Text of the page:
I did a great deal of travel with Australia in the ’70’s and ’80’s driving and staying in country towns. Back then the one memory standing out was how many older people were using bikes to get about. We know why that ended though and cycling became the preserve of a narrow, sporting, demographic. There have been many references to it. It’s a pity that what should have been a health and safety advisory about protective headwear was ever made into a hard and fast law, enforced with fines. If our authorities could see the way clear to return the wearing of safety headwear to an advisory position only we might see a change towards broadening that cycling demographic back to where it was.


    • Teacher Ria says:

      May I disagree?
      My brother only had ONE fall. 60 years ago he was rushed in a four-hour journey to Melbourne where they operated on his head injury. He lost part of the brain. He is an old man now, but he has NEVER been able to process language again. Now as an old man, he is so frustrated that people do not understand the garbled noises that is his speech.
      There weren’t helmets in those days.
      Arms and legs will heal, but a severely injured brain cannot be healed.
      PLEASE, wear your helmet.

      Liked by 1 person

      • roopaddock says:

        Thankyou for your advice. I will consider it but I am in a truck right now reading about motoring helmets and wondering if I should get one. There are more head injuries from motor accidents than anything else and motoring helmets were first advertised nearly 40 years ago. We really need to push this idea. When bike helmet law was first mooted in 1987 the Victoria police said the didn’t want it. They wanted a motorist helmet law.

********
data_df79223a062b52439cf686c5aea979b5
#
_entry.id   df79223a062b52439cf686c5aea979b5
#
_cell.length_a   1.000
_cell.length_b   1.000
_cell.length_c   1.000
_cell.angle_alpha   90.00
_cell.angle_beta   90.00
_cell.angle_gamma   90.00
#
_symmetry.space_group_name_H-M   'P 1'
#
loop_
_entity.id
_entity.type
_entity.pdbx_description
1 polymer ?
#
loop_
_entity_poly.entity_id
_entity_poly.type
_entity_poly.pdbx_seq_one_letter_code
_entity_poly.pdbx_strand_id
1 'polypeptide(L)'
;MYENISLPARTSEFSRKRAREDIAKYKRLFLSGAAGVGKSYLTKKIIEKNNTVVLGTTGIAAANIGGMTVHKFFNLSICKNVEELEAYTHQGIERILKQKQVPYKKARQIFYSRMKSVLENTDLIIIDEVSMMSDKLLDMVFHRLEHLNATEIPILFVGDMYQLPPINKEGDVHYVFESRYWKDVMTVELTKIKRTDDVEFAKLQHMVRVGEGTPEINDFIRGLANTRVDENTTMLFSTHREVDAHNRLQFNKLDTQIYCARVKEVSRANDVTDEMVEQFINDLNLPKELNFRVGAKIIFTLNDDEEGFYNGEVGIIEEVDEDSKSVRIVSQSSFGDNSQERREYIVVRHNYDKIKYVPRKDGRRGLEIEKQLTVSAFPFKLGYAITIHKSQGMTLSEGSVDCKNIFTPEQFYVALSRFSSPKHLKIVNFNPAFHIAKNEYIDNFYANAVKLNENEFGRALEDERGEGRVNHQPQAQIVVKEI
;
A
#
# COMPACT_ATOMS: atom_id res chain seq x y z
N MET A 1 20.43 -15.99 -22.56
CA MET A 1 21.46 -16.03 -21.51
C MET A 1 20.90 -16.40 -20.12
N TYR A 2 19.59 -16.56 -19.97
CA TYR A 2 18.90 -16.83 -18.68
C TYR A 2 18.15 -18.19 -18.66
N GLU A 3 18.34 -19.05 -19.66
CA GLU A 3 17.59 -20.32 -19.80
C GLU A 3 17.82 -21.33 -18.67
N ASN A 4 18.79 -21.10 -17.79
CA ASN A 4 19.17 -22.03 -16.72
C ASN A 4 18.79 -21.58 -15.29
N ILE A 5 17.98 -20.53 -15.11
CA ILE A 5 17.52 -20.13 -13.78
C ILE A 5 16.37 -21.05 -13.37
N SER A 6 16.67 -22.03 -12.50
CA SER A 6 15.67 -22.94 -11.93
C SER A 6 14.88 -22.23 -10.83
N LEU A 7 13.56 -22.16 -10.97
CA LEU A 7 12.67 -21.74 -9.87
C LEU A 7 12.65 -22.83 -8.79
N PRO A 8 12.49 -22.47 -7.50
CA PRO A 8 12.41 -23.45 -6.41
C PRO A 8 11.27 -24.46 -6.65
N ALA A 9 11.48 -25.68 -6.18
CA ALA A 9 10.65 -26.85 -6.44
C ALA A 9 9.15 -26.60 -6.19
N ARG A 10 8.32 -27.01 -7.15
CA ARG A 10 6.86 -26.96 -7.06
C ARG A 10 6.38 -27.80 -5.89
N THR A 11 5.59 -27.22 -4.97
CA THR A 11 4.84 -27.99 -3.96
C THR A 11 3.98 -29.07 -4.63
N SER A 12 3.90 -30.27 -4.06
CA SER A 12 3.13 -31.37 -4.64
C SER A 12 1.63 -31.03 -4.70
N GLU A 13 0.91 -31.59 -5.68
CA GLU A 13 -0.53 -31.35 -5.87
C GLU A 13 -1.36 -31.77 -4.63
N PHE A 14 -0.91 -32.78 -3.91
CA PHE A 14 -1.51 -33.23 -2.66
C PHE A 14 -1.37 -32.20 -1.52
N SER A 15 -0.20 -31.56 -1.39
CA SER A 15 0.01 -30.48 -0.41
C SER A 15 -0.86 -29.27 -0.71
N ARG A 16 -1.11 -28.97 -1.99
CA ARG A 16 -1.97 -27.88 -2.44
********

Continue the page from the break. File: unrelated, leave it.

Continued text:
• WATAG says:

      Thanks Peter for taking the time to give your thoughts.
      The subject of compulsory helmet wearing is contentious and causes a lot of time and energy to be spent on supporting helmets or damning them.
      Because of the widespread academic research showing that helmets save lives and ongoing serious injury problems, WATAG supports the compulsory wearing of helmets in Australia until the road conditions and driver attitudes can be modified to more closely match those applicable in The Netherlands where most people cycle and helmets are not compulsory.
      Whilst we welcome alternative views and reasoned discussion, and have published yours, we don’t want this website be used to generate ongoing arguments which can tend to become a little irrational sometimes. There are a lot of other social media opportunities for those who wish to do that.
      Instead, we’d rather spend our time and energy on trying to bring about the road condition and driver attitude changes than having an ongoing argument. We believe very strongly that the main disincentive to people riding more (and using their local streets more for walking and kid’s play) is the actual (and perceived) danger that cars present. If more people here in Australia got as upset about Councils and Government not mandating 30km/hr local streets as they do about mandating of helmets that would be a very positive thing.
      For those who think the mandating of helmets is more about it being an affront to their personal freedom and who have an objection to the Nanny State approach, this little video clip says a lot:

      Liked by 1 person

  2. james young says:

    unless there is a medical problem wear a helmet when cycling

    Liked by 1 person